If you don't have access to big books, many other simple storybooks can work, too. Again, you want simple text and 2-5 characters.

A few that come to mind (affiliate links) are: Gros grognon, Bzz fait l'abeille, the Gérald et Rosie books, and J'ai besoin d'un câlin.

Once you have chosen your book...


After you have chosen your book, spend the week reading it during shared reading and doing other activities with it.

You want your students to know the book inside out and backward!

Une autre maman has suggestions for activities right inside of the book.

(If you are looking for activities to do with Gros grognon or J'ai besoin d'un câlin, I have reading strategy packs to go with each of those books in my TPT store.)

After practicing the book all week, I like to plan to practice and perform the spectacle de marionnettes on Friday.

You will need to divide your class into groups depending on the number of characters in the story.

For Une autre maman, I had planned to have four groups of four students - I have 16 students so it would have been perfect.

Naturally, three of them were absent on puppet show day... but we made one group of five with two serpents and it all worked out fine, so you can totally double students up!

Puppet time


Next, you will need to make puppets. I find black and white clip art on TPT of the characters I need and print them out.

Easy!

Have your students colour in their puppets and tape a craft stick to the back.

Looking for a fun way to get your French primary students speaking more, and to help them understand what they read? Check out this blog post for instructions and ideas for creating EASY puppet shows with your students to go with your shared reading books!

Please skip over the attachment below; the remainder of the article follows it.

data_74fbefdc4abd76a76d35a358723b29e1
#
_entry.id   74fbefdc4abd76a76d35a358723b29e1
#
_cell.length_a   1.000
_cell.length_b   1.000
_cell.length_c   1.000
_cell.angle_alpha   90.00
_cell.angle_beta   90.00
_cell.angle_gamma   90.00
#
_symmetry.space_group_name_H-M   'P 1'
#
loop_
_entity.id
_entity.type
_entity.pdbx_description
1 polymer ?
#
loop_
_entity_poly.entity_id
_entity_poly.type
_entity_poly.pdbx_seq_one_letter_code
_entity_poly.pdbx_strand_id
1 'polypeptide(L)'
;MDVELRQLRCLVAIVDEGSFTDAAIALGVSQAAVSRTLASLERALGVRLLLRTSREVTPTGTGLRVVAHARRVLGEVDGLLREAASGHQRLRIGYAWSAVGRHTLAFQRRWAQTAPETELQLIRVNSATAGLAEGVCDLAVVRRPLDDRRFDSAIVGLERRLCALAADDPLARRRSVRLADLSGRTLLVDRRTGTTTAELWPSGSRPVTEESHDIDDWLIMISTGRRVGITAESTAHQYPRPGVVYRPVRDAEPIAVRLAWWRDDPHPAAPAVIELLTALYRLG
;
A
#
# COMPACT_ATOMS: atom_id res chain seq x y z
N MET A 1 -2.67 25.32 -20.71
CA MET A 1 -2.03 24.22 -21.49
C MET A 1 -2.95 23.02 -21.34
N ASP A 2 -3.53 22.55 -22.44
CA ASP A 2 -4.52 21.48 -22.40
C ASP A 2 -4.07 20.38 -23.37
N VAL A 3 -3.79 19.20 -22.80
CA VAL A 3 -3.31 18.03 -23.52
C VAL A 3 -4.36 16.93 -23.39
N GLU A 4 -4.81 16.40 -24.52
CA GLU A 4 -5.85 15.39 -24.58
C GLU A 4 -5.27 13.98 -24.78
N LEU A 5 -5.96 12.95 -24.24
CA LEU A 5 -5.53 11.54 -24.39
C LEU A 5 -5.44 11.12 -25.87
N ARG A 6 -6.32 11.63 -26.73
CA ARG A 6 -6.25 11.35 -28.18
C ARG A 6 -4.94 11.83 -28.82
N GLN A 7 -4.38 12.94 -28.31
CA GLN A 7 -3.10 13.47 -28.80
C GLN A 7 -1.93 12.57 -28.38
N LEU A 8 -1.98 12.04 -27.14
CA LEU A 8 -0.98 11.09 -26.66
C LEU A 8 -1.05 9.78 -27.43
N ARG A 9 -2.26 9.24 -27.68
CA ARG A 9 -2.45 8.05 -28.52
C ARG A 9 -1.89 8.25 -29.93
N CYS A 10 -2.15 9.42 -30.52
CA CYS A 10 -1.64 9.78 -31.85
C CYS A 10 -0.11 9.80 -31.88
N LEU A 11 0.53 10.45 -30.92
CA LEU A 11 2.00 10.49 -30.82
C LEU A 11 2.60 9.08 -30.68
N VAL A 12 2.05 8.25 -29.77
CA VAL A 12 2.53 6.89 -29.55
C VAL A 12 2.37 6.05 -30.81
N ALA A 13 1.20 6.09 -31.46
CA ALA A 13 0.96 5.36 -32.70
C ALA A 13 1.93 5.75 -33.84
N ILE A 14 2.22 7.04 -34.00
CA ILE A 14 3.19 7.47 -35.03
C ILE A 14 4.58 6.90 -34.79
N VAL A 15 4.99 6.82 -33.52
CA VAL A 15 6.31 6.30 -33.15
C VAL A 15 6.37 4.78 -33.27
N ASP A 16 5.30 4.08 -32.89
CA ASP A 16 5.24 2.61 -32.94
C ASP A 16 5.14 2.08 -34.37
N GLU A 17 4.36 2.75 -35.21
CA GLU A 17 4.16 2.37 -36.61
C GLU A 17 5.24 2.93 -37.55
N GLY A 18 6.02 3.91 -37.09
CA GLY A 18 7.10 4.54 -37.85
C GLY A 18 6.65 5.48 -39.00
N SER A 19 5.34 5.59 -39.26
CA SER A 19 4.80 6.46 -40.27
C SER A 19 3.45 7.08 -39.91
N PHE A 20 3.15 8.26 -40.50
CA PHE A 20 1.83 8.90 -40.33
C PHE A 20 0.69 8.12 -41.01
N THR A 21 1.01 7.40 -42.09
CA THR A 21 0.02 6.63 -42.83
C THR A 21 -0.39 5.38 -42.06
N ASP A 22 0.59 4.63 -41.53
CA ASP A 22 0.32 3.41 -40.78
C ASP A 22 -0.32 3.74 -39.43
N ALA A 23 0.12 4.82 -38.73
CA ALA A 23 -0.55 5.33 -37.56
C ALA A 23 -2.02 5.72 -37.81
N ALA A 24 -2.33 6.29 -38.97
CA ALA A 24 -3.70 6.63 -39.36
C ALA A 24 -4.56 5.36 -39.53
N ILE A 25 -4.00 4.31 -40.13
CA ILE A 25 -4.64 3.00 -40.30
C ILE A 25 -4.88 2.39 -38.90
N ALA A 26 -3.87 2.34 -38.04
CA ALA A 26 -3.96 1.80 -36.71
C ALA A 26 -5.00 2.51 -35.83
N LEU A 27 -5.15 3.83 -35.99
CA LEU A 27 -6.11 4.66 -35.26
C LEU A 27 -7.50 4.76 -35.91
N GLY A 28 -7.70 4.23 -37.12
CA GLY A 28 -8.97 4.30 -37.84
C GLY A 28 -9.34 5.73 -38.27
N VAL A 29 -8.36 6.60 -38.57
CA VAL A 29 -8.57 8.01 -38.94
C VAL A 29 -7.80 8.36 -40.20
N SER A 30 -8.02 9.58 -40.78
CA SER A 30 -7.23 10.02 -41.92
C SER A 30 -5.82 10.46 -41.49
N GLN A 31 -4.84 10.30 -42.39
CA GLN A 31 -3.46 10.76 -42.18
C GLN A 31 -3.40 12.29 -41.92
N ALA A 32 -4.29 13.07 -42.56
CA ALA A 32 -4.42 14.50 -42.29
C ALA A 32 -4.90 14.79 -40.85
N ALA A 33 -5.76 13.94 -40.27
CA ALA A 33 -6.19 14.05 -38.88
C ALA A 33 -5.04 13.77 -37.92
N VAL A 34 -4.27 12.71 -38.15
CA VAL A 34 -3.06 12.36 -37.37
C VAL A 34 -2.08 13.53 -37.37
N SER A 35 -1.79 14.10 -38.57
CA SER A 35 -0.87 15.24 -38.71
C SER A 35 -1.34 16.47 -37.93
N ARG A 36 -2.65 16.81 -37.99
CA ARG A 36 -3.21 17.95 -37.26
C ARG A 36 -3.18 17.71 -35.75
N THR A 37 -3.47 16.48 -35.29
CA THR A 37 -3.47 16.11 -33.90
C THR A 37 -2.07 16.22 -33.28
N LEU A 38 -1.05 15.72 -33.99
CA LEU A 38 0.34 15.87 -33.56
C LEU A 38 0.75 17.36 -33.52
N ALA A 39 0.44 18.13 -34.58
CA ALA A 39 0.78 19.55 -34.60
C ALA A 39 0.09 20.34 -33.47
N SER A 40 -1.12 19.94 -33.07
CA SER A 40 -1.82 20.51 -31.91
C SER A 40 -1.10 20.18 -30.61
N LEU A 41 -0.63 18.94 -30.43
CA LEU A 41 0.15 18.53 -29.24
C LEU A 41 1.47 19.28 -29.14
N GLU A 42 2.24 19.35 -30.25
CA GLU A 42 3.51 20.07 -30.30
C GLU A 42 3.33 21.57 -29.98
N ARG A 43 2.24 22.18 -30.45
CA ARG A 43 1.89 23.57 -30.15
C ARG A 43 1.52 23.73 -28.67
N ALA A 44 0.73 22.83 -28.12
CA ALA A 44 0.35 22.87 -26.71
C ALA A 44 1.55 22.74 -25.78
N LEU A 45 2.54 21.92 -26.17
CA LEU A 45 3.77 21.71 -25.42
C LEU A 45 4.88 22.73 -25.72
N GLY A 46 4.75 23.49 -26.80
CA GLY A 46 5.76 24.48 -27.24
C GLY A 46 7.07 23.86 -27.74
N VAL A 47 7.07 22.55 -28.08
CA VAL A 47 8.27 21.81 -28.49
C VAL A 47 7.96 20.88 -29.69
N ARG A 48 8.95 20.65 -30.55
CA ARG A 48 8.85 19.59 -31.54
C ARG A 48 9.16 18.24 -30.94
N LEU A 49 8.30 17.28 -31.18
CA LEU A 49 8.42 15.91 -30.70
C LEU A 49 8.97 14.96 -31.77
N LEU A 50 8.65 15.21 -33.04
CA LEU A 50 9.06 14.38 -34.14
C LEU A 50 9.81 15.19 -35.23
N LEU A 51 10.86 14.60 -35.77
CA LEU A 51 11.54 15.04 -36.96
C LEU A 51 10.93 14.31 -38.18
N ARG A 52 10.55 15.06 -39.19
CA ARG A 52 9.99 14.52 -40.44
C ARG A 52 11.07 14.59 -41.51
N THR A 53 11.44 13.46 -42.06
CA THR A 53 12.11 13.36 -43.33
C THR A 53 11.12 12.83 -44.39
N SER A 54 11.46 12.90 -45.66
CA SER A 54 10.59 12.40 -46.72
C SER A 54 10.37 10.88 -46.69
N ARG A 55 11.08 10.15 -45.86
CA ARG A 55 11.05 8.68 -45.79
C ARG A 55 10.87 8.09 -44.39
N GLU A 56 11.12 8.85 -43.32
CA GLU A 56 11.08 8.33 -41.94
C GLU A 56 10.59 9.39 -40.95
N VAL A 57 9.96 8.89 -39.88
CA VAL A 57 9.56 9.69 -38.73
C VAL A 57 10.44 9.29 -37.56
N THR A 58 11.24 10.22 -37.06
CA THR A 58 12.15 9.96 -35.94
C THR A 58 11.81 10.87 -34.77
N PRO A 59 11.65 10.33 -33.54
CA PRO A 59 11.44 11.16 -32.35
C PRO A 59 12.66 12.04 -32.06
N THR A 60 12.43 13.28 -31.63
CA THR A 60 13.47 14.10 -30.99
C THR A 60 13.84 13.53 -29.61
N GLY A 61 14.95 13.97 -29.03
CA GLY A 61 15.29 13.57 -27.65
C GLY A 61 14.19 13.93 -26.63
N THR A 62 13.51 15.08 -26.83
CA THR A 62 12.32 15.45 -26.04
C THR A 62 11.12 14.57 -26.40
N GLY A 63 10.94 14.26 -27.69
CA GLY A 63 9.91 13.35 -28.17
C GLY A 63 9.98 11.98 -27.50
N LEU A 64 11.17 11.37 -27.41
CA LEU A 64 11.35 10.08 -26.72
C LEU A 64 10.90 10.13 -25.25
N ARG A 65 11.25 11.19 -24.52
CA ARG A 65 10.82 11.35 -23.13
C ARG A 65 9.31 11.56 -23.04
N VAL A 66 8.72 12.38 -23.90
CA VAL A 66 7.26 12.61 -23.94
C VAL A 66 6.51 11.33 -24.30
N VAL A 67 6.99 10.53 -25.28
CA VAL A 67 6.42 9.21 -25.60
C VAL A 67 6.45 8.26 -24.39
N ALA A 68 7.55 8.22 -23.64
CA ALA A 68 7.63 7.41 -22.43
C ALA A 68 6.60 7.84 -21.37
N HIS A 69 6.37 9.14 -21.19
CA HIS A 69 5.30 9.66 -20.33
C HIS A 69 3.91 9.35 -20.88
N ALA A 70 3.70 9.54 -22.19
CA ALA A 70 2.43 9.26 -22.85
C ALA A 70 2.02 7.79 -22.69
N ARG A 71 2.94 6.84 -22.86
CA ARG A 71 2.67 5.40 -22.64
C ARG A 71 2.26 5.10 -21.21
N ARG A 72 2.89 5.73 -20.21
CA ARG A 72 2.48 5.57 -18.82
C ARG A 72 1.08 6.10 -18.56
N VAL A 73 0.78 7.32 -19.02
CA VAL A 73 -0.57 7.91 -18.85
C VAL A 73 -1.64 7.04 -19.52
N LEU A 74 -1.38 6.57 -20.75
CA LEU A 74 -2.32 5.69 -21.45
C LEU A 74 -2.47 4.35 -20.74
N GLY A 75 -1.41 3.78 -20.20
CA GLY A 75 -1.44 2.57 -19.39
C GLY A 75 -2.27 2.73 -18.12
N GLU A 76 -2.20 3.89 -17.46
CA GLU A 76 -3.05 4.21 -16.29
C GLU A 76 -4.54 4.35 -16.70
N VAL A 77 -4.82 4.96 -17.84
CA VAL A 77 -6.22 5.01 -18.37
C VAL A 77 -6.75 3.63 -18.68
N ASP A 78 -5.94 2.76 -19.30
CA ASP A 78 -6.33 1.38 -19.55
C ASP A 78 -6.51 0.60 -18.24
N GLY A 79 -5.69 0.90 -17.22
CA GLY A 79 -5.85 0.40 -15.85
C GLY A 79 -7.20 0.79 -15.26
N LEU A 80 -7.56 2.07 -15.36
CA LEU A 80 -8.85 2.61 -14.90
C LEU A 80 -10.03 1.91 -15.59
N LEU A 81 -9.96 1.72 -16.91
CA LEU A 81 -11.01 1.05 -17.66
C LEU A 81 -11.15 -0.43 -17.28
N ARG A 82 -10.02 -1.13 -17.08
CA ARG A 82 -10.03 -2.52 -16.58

(If you can't find an emu and use an ostrich like me, it's okay. Really!)

Looking for a fun way to get your French primary students speaking more, and to help them understand what they read? Check out this blog post for instructions and ideas for creating EASY puppet shows with your students to go with your shared reading books!


You can also have your students draw the characters themselves.

I usually print out the clip art because this is a communication orale/lecture activity for me - not an art activity.

Also, I get my students to decide who is going to be which character among their groups.

I find it can help with "chicanes" to have one of each character right in front of them - otherwise, you may end up with two students thinking they are (and therefore both drawing) the same character.

And, if your students draw the character themselves, you may end up with teeny tiny puppets that are hard for the audience to see.

But it's completely up to you!

Speaking of deciding who is going to play which character - we often have a few disagreements. ;)

We use "rock, paper, scissors" to solve them.

It's binding in our class, ha!

Practice makes perfect


Once the puppets are ready to go, students get back into their groups and practice.